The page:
Thursday, October 29, 2009

Tip: Make it different, but the same

The simplest way to make a song catchy is to repeat some element over and over. For example, you can repeat the same chord phrase through the entire song, perhaps with occasional breaks to help give the song some structure.

Some hit songs that use this technique include
  • "Jump" — Van Halen
  • "Kids" — MGMT
  • "Rebel Rebel" — David Bowie
  • "Word Up" — Cameo
And these are just random examples off the top of my head. If you run through any list of top hits, you'll find that many of them are extremely repetitive in one way or another.

But there's an obvious pitfall to relentless repetition: it can become tiresome if it's too obvious. Is it possible to make a song catchy without wearing out the listener?

Here's one idea: Create two different version of the same chord phrase. Use the simpler one in the verse, and the more complex one in the chorus. Or, if it suits your song better, you can do the opposite: use the simpler version in the chorus, and the more complex one in the verse.

For example, if you used this simple chord phrase in the verse:
C - - - | - - - - | F - - - | Dm - G - | could use this more elaborate version in the chorus:
C - - - | Am C G C | F - - - | Dm C/E F G |

(By the way, I just made up this pair of chord phrases, so feel free to steal them and write a song with them.)

These two chord phrases have the same basic outline, similar enough to help wear that instant groove in the listener's memory that makes them want to hear the song again, but the phrases are also different enough on the surface to provide some interest and variation.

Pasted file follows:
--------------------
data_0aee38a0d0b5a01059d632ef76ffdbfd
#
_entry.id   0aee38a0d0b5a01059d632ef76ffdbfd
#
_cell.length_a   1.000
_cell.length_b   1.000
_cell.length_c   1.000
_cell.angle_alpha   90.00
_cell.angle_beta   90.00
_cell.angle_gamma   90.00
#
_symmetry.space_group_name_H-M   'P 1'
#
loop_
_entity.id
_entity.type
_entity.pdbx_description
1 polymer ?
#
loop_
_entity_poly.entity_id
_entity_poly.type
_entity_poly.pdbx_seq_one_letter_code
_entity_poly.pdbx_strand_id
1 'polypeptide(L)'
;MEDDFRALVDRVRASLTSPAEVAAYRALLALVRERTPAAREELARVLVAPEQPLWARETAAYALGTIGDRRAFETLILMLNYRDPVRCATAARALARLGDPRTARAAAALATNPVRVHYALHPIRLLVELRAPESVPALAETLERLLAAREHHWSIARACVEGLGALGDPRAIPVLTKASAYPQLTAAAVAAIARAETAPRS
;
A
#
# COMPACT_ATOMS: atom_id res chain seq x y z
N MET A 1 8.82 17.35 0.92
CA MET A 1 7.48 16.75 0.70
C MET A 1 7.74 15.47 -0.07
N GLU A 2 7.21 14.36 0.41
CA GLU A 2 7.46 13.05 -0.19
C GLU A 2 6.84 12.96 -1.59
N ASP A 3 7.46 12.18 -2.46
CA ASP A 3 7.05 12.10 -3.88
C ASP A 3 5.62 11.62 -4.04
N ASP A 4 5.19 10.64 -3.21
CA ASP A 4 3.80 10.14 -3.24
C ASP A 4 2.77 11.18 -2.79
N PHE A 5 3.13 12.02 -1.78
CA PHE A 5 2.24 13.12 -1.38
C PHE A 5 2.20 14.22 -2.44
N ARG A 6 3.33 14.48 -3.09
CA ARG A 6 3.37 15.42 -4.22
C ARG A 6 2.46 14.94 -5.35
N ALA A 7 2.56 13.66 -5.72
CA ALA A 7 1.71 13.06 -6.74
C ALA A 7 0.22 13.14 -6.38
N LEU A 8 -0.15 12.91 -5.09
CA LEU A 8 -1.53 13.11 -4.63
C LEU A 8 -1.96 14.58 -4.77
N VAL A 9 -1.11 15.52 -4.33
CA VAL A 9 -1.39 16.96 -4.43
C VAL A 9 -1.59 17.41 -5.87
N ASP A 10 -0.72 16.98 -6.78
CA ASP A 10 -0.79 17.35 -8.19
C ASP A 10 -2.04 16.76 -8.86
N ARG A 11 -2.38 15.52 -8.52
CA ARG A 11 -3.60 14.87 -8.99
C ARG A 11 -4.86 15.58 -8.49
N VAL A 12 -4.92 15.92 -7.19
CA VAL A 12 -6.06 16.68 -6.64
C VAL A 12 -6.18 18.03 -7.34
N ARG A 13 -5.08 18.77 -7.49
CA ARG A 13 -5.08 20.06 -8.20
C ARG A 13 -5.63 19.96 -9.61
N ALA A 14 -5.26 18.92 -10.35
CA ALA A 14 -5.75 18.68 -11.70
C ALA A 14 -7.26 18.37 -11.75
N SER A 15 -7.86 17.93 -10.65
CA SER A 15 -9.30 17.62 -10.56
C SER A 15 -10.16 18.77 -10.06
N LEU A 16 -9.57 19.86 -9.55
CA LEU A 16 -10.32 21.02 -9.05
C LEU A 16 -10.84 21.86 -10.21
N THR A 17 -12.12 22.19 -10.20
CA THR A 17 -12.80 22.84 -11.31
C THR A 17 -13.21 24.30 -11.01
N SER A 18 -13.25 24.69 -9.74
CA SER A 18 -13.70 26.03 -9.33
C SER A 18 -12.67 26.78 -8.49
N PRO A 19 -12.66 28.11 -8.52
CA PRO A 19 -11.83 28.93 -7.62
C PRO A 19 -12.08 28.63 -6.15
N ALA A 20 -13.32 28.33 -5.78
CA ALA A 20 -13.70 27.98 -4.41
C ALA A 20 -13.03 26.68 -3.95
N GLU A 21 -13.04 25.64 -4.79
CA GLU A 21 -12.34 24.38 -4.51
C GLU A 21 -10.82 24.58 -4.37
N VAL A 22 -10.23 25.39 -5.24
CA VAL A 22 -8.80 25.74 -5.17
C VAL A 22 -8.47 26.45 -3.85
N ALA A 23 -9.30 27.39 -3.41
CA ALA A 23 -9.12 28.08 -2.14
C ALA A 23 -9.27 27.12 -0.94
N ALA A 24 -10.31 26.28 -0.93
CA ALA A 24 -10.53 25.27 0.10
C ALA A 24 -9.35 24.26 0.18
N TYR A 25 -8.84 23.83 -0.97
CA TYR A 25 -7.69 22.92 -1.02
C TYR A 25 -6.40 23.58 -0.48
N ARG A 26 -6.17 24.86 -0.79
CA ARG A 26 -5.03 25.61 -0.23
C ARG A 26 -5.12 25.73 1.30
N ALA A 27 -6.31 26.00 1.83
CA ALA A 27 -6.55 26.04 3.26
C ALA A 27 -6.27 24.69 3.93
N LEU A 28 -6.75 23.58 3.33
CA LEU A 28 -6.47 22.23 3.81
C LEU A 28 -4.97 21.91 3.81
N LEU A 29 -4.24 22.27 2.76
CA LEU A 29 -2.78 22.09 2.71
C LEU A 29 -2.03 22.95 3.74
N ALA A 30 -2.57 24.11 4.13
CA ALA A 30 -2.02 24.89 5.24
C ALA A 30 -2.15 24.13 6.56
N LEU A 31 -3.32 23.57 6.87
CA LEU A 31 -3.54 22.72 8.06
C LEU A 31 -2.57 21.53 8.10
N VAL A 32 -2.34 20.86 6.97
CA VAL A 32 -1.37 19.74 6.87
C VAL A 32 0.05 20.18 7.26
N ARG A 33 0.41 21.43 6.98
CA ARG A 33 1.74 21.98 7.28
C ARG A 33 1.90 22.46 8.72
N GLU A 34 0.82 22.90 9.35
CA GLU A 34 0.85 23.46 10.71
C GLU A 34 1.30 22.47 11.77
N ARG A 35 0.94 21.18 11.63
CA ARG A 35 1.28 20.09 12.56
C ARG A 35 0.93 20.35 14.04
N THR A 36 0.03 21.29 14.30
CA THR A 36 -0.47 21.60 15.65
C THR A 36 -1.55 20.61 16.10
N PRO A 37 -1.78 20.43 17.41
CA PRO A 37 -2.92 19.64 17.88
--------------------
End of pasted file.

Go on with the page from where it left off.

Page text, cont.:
One song that uses this technique is "Lost in the Supermarket" by the Clash. (I'm sure there are many others, but that's the only one I can think of right now.)

Another way to use the same chord phrase in verse and chorus and have them still be different is to cast the verse and the chorus in two different keys. Two songs that use this technique are:
  • "Come On Eileen" — Dexy's Midnight Runners
  • "Run Runaway" — Status Quo (actually, this song changes key between the verse and an instrumental theme with the same chords)
Here's one more simple technique that does wonders to keep relentless repetition from seeming oppressive: just come to a stop. Land on the tonic chord (or perhaps some other chord) and just sit there for four or eight bars. When you start repeating the chord phrase again, it will seem fresh and interesting again.

(Of course, there are also many arrangement and production tricks devoted to keeping things interesting in a repetitive song. Maybe there's a music production blog somewhere with that group of tips.)

Please post a comment if you come up with other good examples of songs that use any of these techniques — or if you know any other techniques to keep things interesting while repeating a chord phrase over and over.

Thursday is Unruly Tip Day.

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